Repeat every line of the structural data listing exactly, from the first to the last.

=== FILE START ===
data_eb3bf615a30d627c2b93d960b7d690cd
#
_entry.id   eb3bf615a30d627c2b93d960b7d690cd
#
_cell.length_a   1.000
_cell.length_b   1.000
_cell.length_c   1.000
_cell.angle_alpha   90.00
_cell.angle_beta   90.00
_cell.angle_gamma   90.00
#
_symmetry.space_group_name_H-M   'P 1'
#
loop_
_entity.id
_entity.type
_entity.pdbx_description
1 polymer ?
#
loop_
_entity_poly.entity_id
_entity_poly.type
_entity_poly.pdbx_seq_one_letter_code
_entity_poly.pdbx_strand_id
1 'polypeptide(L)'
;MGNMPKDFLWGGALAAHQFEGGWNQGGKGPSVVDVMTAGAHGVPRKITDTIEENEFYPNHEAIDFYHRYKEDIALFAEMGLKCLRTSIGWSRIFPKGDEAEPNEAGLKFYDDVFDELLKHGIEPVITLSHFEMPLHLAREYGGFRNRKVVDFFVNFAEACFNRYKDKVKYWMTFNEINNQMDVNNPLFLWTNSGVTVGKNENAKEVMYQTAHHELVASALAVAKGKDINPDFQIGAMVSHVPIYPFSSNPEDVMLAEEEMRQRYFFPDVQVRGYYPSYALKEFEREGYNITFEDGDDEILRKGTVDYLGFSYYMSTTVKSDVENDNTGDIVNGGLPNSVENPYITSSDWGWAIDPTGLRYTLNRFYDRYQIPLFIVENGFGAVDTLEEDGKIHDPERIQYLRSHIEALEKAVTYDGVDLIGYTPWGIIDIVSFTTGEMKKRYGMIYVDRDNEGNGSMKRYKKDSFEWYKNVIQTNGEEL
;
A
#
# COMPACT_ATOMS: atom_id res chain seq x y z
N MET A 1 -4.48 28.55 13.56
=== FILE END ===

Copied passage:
data_eb3bf615a30d627c2b93d960b7d690cd
#
_entry.id   eb3bf615a30d627c2b93d960b7d690cd
#
_cell.length_a   1.000
_cell.length_b   1.000
_cell.length_c   1.000
_cell.angle_alpha   90.00
_cell.angle_beta   90.00
_cell.angle_gamma   90.00
#
_symmetry.space_group_name_H-M   'P 1'
#
loop_
_entity.id
_entity.type
_entity.pdbx_description
1 polymer ?
#
loop_
_entity_poly.entity_id
_entity_poly.type
_entity_poly.pdbx_seq_one_letter_code
_entity_poly.pdbx_strand_id
1 'polypeptide(L)'
;MGNMPKDFLWGGALAAHQFEGGWNQGGKGPSVVDVMTAGAHGVPRKITDTIEENEFYPNHEAIDFYHRYKEDIALFAEMGLKCLRTSIGWSRIFPKGDEAEPNEAGLKFYDDVFDELLKHGIEPVITLSHFEMPLHLAREYGGFRNRKVVDFFVNFAEACFNRYKDKVKYWMTFNEINNQMDVNNPLFLWTNSGVTVGKNENAKEVMYQTAHHELVASALAVAKGKDINPDFQIGAMVSHVPIYPFSSNPEDVMLAEEEMRQRYFFPDVQVRGYYPSYALKEFEREGYNITFEDGDDEILRKGTVDYLGFSYYMSTTVKSDVENDNTGDIVNGGLPNSVENPYITSSDWGWAIDPTGLRYTLNRFYDRYQIPLFIVENGFGAVDTLEEDGKIHDPERIQYLRSHIEALEKAVTYDGVDLIGYTPWGIIDIVSFTTGEMKKRYGMIYVDRDNEGNGSMKRYKKDSFEWYKNVIQTNGEEL
;
A
#
# COMPACT_ATOMS: atom_id res chain seq x y z
N MET A 1 -4.48 28.55 13.56